The reason I find most people really struggle with writing their resume is because they haven’t yet learned what makes them unique.

Most people treat their resume like a list of tasks that they’ve completed, rather than a representation of their unique value that only they can bring to an organization. It’s about digging into their past to mine out competencies they’ve demonstrated that can and will apply to a future business need.

This is the reason writing and rewriting and crafting a resume is so powerful and so difficult. It requires you to really know yourself and to be able to tell the story of who you are. This is one of the most difficult things to do.

So where do you start?

You start by taking an assessment of what you’ve done, what you've worked on, and what you've achieved.

Unfortunately, this is where most people end with their resume — making a long and mind-numbing list of what all they’ve been tasked with — but it’s just the beginning.

Once you take stock of your accomplishments, you can identify common themes to highlight and also competencies that have revealed themselves that play to what a hiring manager needs.

After all, remember that the resume isn’t about you, it’s about what problem a hiring manager has that you can solve. The clearer you are in your ability to solve that problem, as well as how you’ve demonstrated the ability to solve that, or a similar, problem before, the more likely you are to get an interview.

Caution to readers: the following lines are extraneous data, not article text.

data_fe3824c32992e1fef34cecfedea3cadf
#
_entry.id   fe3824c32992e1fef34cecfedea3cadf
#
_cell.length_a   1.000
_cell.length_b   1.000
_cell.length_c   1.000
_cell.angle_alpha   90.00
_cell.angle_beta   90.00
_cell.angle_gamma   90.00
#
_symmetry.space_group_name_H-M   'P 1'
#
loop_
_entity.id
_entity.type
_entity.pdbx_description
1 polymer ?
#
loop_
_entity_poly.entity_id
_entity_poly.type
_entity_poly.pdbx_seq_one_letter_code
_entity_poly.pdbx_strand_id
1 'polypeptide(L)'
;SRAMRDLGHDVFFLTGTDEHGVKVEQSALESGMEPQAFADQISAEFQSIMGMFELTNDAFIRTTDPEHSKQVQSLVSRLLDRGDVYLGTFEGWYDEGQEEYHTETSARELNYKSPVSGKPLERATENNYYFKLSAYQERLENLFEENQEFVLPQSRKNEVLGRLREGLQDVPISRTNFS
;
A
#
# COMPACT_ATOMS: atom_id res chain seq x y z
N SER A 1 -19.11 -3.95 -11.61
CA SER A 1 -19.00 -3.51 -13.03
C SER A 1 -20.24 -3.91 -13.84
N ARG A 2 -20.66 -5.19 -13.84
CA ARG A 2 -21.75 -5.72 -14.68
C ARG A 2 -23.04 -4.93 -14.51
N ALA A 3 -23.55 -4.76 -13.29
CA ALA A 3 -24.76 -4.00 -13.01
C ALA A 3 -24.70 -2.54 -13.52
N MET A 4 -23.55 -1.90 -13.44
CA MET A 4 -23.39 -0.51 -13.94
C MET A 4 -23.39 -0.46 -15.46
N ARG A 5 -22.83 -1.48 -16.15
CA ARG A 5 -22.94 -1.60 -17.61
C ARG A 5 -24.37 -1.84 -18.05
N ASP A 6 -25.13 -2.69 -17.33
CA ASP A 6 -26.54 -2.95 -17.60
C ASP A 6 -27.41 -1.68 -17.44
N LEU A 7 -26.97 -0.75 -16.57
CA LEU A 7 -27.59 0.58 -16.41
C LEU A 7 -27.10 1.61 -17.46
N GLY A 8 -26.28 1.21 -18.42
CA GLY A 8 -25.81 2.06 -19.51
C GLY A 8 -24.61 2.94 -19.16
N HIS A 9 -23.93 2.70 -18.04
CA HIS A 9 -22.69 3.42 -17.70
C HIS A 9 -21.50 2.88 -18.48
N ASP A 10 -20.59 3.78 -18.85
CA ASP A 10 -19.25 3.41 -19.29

By highlighting common themes, you can start to understand how and why you flourish in certain environments and roles. You can also begin to articulate why you are uniquely positioned to step into a certain role and solve a pressing problem.

You may also be surprised of the competencies (leadership, development, sales, project management) that emerge when you force yourself to think about what all you’ve taken on and accomplished.

Often times, competencies that we’ve developed weren’t part of the job we were hired for, or were outside of our standard job duties. These are the ones that emerge naturally, and help tell the story of what makes you who you are.

And although the resume isn’t about you, you are the solution to the problem the hiring manager has, and you need to stand out among the rest.

Bonus: we, the world, need you to be the most authentic version of yourself. Writing a resume leads to self-awareness and self-discovery. It’s a powerful exercise in helping you discover what makes you tick, what brings you joy, and what work you want to spend yourself on. The great side benefit is that when done well, helps you land the gig you want.

One clap, two clap, three clap, forty?

By clapping more or less, you can signal to us which stories really stand out.